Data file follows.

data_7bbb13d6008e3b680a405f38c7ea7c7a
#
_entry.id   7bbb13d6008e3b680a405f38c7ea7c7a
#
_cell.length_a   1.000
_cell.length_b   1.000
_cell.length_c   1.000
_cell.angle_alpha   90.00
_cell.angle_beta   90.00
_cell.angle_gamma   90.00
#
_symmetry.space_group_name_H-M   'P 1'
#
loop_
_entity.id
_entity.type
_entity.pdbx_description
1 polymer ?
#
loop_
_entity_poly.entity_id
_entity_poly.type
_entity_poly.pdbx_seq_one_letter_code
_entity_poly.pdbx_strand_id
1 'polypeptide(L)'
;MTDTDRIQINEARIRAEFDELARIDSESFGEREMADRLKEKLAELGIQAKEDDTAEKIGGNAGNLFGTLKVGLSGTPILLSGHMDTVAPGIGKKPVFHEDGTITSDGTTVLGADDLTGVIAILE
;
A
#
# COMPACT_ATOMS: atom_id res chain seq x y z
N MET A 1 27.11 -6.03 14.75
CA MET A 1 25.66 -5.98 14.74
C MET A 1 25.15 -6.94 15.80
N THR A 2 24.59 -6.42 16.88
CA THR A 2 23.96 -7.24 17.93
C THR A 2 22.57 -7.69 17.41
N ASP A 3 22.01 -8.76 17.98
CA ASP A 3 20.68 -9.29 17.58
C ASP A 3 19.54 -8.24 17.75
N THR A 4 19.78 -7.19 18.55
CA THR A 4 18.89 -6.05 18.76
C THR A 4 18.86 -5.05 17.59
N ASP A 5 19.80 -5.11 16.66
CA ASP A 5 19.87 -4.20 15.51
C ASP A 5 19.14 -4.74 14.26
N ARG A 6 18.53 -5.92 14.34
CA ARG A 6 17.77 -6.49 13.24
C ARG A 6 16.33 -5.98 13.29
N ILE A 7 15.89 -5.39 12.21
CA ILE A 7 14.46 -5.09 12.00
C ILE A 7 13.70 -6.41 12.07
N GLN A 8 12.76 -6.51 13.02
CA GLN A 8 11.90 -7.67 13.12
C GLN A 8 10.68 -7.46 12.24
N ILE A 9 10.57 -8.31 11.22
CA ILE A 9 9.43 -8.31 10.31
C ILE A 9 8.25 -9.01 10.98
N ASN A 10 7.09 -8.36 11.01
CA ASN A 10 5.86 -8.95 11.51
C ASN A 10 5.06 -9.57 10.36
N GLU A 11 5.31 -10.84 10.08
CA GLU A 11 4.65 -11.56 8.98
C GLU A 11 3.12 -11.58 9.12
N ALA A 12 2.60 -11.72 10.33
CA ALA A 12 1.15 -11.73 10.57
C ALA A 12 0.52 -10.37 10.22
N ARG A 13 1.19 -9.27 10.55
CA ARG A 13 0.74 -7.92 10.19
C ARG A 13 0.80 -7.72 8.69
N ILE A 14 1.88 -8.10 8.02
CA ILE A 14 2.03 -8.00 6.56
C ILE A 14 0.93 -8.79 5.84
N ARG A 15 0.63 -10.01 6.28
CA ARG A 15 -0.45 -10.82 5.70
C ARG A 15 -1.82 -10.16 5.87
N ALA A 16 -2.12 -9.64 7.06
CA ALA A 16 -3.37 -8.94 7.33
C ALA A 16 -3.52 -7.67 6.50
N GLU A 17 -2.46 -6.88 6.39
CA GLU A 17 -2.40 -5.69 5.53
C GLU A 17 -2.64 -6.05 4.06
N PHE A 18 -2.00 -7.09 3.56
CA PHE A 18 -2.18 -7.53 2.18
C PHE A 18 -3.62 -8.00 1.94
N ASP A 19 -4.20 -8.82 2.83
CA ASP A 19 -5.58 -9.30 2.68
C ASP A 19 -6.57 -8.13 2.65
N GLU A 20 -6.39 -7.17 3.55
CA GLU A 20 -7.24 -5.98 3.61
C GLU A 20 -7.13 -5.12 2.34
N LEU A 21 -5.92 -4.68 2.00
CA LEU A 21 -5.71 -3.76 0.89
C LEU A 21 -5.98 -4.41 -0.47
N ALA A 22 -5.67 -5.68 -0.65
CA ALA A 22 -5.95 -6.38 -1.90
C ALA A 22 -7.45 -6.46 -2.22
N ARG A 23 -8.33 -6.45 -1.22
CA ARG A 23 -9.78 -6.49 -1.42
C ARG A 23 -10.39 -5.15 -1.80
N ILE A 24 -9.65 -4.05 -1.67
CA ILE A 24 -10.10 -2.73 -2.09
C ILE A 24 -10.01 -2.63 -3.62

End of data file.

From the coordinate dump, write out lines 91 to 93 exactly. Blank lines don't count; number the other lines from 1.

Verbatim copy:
N LEU A 21 -5.92 -4.68 2.00
CA LEU A 21 -5.71 -3.76 0.89
C LEU A 21 -5.98 -4.41 -0.47